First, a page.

Wednesday, March 20, 2024

Artilux announces room temperature GeSi SPAD

HSINCHU, Feb. 22, 2024 /PRNewswire/ -- Artilux, the renowned leader of GeSi (germanium-silicon) photonics technology for CMOS (complementary metal-oxide-semiconductor) based SWIR (short-wavelength infrared) sensing and imaging, announced today that the research team at Artilux has made a breakthrough in advancing SWIR GeSi SPAD (single-photon avalanche diode) technology, which has been recognized and published by Nature, one of the world's most prestigious scientific journals. The paper, titled "Room temperature operation of germanium-silicon single-photon avalanche diode," presented the Geiger-mode operation of a high-performing GeSi avalanche photodiode at room temperature, which in the past was limited to operation at a low temperature below at least 200 Kelvin. Nature's rigorous peer-review process ensures that only research of the highest caliber and broadest interest is published, and the acceptance and publication of the paper in Nature is another pivotal mark in exemplifying Artilux's leadership in CMOS-based SWIR sensing and imaging.

The research work, led by Dr. Neil Na, CTO of Artilux, has unveiled a CMOS-compatible GeSi SPAD operated at room temperature and elevated temperatures, featuring a noise-equivalent power improvement over previously demonstrated Ge-based SPADs by several orders of magnitude. The paper showcases key parameters of the GeSi SPAD, including dark count rate, single-photon detection probability at SWIR spectrum, timing jitter, after-pulsing characteristic time, and after-pulsing probability, at a low breakdown voltage and a small excess bias. As a proof of concept, three-dimensional point-cloud images were captured with TOF (direct time-of-flight) technique using the GeSi SPAD. "When we started the project, there were overwhelming evidence in the literature indicating that a room-temperature operation of GeSi SPAD is simply not possible," said Dr. Na, "and I am proud of our team turning the scientific research into a commercial reality against all odds."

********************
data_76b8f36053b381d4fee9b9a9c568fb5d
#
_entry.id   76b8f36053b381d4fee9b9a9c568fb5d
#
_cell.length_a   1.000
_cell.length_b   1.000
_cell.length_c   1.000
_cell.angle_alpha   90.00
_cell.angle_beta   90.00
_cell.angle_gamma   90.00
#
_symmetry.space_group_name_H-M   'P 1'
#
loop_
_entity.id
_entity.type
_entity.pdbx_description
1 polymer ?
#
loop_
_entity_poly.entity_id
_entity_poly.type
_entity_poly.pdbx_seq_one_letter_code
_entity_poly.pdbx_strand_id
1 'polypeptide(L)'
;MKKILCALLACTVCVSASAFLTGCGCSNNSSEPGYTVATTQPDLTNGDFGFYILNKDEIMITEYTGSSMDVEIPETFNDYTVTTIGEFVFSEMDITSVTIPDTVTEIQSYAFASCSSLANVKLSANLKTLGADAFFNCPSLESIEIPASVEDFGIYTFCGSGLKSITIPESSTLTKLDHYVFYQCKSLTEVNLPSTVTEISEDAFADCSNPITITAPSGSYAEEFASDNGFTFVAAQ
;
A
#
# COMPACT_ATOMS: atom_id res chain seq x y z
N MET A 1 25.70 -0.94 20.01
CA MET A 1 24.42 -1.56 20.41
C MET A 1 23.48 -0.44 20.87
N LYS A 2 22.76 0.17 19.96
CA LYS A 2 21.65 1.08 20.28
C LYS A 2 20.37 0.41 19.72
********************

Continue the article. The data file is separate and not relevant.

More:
The findings set a new milestone in CMOS photonics. The potential deployment of single-photon sensitive SWIR sensors, imagers, and photonic integrated circuits shall unlock critical applications in TOF sensors and imagers, LiDAR (light detection and ranging), bio-photonics, quantum computing and communication, artificial intelligence, robotics, and more. Artilux is committed to continuing its leadership in CMOS photonics technology, aiming to further contribute to the scientific community and photonics industry.

Abstract of article in Nature (Feb 2024):
The ability to detect single photons has led to the advancement of numerous research fields. Although various types of single-photon detector have been developed, because of two main factors—that is, (1) the need for operating at cryogenic temperature and (2) the incompatibility with complementary metal–oxide–semiconductor (CMOS) fabrication processes—so far, to our knowledge, only Si-based single-photon avalanche diode (SPAD) has gained mainstream success and has been used in consumer electronics. With the growing demand to shift the operation wavelength from near-infrared to short-wavelength infrared (SWIR) for better safety and performance, an alternative solution is required because Si has negligible optical absorption for wavelengths beyond 1 µm. Here we report a CMOS-compatible, high-performing germanium–silicon SPAD operated at room temperature, featuring a noise-equivalent power improvement over the previous Ge-based SPADs by 2–3.5 orders of magnitude. Key parameters such as dark count rate, single-photon detection probability at 1,310 nm, timing jitter, after-pulsing characteristic time and after-pulsing probability are, respectively, measured as 19 kHz µm−2, 12%, 188 ps, ~90 ns and <1%, with a low breakdown voltage of 10.26 V and a small excess bias of 0.75 V. Three-dimensional point-cloud images are captured with direct time-of-flight technique as proof of concept. This work paves the way towards using single-photon-sensitive SWIR sensors, imagers and photonic integrated circuits in everyday life.



  2. Congrats to the team, great work and fantastic achievement! They had a clear roadmap defined early on, worked closely with the foundry on the technology and executed flawlessly.


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